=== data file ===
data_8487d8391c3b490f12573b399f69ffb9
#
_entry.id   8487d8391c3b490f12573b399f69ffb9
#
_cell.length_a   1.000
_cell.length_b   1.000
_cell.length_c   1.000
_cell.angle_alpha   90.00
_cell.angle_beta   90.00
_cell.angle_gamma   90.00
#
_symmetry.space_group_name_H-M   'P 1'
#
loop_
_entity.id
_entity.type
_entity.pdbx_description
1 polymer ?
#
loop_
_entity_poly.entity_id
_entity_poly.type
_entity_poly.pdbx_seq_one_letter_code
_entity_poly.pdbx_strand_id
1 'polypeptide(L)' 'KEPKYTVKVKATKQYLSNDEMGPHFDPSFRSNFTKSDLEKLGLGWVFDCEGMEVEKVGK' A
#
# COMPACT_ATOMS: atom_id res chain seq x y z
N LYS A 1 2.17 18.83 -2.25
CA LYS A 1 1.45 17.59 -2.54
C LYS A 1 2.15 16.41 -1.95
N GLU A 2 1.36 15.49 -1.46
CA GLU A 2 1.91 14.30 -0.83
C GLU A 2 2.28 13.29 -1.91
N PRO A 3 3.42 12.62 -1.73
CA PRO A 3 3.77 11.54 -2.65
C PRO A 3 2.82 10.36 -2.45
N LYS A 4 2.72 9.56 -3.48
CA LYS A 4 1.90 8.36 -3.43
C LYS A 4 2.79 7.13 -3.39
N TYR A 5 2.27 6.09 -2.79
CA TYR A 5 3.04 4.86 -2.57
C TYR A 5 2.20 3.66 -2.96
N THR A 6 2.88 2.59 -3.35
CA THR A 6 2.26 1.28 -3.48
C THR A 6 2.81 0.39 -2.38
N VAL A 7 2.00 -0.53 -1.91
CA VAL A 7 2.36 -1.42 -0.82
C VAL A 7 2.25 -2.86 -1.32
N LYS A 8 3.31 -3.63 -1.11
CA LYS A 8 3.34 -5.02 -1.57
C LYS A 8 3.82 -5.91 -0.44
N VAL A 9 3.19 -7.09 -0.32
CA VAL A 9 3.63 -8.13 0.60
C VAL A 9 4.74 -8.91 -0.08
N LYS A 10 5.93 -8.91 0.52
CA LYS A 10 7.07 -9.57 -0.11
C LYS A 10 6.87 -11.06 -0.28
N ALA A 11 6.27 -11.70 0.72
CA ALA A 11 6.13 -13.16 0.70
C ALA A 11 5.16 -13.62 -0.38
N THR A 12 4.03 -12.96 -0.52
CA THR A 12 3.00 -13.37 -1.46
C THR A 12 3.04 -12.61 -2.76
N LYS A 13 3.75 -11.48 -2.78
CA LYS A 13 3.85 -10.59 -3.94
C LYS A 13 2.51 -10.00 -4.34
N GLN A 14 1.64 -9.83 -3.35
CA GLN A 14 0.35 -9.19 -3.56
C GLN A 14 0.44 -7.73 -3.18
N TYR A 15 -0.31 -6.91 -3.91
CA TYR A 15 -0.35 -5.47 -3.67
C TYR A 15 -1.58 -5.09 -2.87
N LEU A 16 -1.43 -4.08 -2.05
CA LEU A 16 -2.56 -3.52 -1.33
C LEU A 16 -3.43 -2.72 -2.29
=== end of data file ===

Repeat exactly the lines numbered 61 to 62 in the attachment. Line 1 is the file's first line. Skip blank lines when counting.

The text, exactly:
N THR A 12 4.03 -12.96 -0.52
CA THR A 12 3.00 -13.37 -1.46